Published in Linux
2 minutes read

Removing a Symlink to a Directory

Removing a Symlink to a Directory

In Linux, you can remove a symbolic link (symlink) to a directory using a simple command.

Using the rm Command

The rm command is used to remove files and directories, and it can be used to delete symlinks as well.

Step 1: Identify the Symlink

First, locate the symlink that you want to remove. You can use the ls command with the -l option to view the symlinks in a directory:

ls -l /path/to/directory

This will display the contents of the directory along with information about symlinks, including their target paths.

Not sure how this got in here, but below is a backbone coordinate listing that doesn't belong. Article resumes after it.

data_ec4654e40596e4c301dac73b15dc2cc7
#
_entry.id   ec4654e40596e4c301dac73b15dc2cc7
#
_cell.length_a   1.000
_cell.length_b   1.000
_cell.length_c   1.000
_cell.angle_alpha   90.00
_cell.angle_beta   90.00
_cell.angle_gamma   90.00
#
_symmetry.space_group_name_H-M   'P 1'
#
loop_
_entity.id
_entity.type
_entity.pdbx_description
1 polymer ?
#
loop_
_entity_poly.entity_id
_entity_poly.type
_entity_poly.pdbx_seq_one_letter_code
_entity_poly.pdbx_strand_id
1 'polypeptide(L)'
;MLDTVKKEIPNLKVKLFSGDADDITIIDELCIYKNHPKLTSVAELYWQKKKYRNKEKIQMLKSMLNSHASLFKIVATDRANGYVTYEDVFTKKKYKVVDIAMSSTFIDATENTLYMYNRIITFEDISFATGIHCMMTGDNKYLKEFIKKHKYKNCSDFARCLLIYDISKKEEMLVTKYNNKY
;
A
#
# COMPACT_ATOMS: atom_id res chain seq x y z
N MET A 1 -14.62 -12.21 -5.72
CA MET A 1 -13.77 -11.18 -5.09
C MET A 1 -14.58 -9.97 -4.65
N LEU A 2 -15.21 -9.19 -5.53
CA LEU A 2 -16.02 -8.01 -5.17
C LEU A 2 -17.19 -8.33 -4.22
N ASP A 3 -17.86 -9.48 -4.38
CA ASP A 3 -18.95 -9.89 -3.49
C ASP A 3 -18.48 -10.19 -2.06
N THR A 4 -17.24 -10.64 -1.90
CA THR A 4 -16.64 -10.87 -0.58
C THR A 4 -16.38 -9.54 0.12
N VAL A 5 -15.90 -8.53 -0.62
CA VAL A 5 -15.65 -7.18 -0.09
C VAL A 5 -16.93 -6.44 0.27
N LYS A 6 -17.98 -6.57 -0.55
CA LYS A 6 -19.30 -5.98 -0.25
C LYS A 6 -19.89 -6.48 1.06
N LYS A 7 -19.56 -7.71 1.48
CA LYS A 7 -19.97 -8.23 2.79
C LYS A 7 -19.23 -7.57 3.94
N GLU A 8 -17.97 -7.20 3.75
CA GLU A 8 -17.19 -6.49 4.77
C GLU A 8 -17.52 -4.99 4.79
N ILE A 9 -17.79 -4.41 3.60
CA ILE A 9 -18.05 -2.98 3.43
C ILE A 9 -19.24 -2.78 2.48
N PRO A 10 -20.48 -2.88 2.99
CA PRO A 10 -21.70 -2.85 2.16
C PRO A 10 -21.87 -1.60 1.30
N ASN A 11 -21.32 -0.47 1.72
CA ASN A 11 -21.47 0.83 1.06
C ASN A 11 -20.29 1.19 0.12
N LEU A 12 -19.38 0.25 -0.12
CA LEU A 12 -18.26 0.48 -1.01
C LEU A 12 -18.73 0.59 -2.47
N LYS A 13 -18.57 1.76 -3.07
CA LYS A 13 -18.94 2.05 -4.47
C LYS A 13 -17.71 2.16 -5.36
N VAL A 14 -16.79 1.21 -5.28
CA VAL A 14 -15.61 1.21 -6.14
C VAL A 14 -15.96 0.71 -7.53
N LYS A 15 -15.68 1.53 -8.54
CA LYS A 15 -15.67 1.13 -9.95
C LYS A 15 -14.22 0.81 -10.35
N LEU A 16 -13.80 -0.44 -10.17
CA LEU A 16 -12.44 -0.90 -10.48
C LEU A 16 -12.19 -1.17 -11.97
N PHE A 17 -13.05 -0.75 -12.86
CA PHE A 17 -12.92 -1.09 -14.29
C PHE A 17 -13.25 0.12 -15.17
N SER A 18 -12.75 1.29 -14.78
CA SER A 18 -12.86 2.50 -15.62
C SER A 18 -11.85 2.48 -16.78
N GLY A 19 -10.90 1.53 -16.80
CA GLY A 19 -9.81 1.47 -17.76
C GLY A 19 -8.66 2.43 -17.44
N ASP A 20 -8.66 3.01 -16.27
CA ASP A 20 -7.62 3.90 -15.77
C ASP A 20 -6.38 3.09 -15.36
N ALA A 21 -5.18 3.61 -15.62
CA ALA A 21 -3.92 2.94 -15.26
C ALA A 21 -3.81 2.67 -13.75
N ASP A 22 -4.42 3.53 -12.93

Step 2: Remove the Symlink

To remove the symlink, use the rm command followed by the symlink name. Replace <symlink_name> with the actual name of the symlink you want to delete:

rm /path/to/directory/<symlink_name>

If the symlink is in your current working directory, you can simply use:

rm <symlink_name>

Example: Removing a Symlink

Let's say you have a symlink named my_symlink in the directory /home/user/documents, and you want to remove it. You can use the following command:

rm /home/user/documents/my_symlink

or if you are already in the /home/user/documents directory:

rm my_symlink

0 Comment